When the 386 children registered at Lutheran World Federation-run schools at Yusuf Batil camp finish classes, out come the volleyballs, skipping ropes, hula-hoops, badminton sets and other games. Now the fun begins.
Many of the 186 boys play soccer, while many of the 200 girls jump rope. As the late afternoon sun sinks, one or two adults lead the children in song and action games.
It may look spontaneous, but this is a deliberately designed "child-friendly space." After violence, diseases like malaria and separation from their families, simple games can help restore happiness and bring children closer to a normal life.
Establishing safe play areas helps protect, nurture and educate children informally. It's also an entry point to aid. Emergencies disrupt children's routines, services and support, reducing people's ability to care for their own, said Igga Idraku Pasteur, an LWF child protection officer in Yusuf Batil.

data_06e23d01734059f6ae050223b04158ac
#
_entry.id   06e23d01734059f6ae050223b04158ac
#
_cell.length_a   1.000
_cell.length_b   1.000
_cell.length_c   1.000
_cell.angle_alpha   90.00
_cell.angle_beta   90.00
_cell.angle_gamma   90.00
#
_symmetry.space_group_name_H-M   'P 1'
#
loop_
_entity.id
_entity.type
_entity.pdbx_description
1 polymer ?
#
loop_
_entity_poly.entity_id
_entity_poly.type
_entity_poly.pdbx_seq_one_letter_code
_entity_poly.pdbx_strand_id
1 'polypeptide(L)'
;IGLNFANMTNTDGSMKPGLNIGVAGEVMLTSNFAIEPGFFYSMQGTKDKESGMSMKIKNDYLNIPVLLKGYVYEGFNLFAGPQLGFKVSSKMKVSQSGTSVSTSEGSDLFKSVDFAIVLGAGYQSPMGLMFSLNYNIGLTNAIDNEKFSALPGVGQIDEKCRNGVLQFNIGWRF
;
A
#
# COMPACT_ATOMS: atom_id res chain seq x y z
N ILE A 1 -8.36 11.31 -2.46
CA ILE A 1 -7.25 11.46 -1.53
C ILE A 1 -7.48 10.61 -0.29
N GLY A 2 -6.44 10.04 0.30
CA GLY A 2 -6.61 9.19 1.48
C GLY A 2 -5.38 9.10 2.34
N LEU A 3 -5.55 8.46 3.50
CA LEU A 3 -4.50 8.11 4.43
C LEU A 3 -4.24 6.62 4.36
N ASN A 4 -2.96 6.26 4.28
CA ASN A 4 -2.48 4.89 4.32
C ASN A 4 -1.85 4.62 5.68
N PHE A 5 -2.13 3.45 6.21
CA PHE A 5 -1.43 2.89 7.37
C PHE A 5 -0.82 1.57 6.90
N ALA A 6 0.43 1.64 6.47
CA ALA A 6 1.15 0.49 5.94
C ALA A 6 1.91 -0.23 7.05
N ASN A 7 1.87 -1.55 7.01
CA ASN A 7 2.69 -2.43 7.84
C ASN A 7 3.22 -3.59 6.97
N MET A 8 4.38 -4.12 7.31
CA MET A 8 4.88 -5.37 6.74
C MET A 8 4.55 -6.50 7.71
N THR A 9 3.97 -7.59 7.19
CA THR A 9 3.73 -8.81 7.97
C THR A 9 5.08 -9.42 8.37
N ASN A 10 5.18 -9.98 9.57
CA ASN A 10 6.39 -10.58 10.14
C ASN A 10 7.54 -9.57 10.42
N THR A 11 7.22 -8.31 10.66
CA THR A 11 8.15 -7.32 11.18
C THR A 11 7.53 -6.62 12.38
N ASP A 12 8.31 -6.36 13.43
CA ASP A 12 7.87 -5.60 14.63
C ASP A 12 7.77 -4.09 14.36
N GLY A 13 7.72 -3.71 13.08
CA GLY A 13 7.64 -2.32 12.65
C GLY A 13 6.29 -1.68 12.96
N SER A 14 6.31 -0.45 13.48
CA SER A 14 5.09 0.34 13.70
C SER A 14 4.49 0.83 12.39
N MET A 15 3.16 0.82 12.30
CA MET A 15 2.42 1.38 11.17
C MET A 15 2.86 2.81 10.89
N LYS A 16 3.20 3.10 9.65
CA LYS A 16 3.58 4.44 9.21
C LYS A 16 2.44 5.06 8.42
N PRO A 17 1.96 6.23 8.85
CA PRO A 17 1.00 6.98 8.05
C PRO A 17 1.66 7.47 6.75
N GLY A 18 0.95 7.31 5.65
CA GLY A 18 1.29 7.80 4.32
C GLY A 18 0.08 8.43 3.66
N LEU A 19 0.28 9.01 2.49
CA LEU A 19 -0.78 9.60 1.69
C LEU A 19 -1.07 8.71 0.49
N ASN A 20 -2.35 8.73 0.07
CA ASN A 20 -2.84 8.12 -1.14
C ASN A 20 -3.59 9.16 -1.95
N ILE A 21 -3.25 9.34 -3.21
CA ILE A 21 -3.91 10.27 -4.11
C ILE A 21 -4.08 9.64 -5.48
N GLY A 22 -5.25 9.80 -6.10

The LWF involves parents, grandparents, religious leaders, women's groups and youth groups in child-friendly spaces. So while the children play, women and men from the communities supervise. They have the support of community-led child protection committees, and they know their responsibilities, the principles of children's rights and the concept behind kid-friendly spaces.
When children from different backgrounds play together, it helps heal emotional wounds and build conflict resolution skills, Pasteur said.
As the sun sets, the games finish for the day. Children head home tired but happy. For a moment at least, their troubles have melted away.
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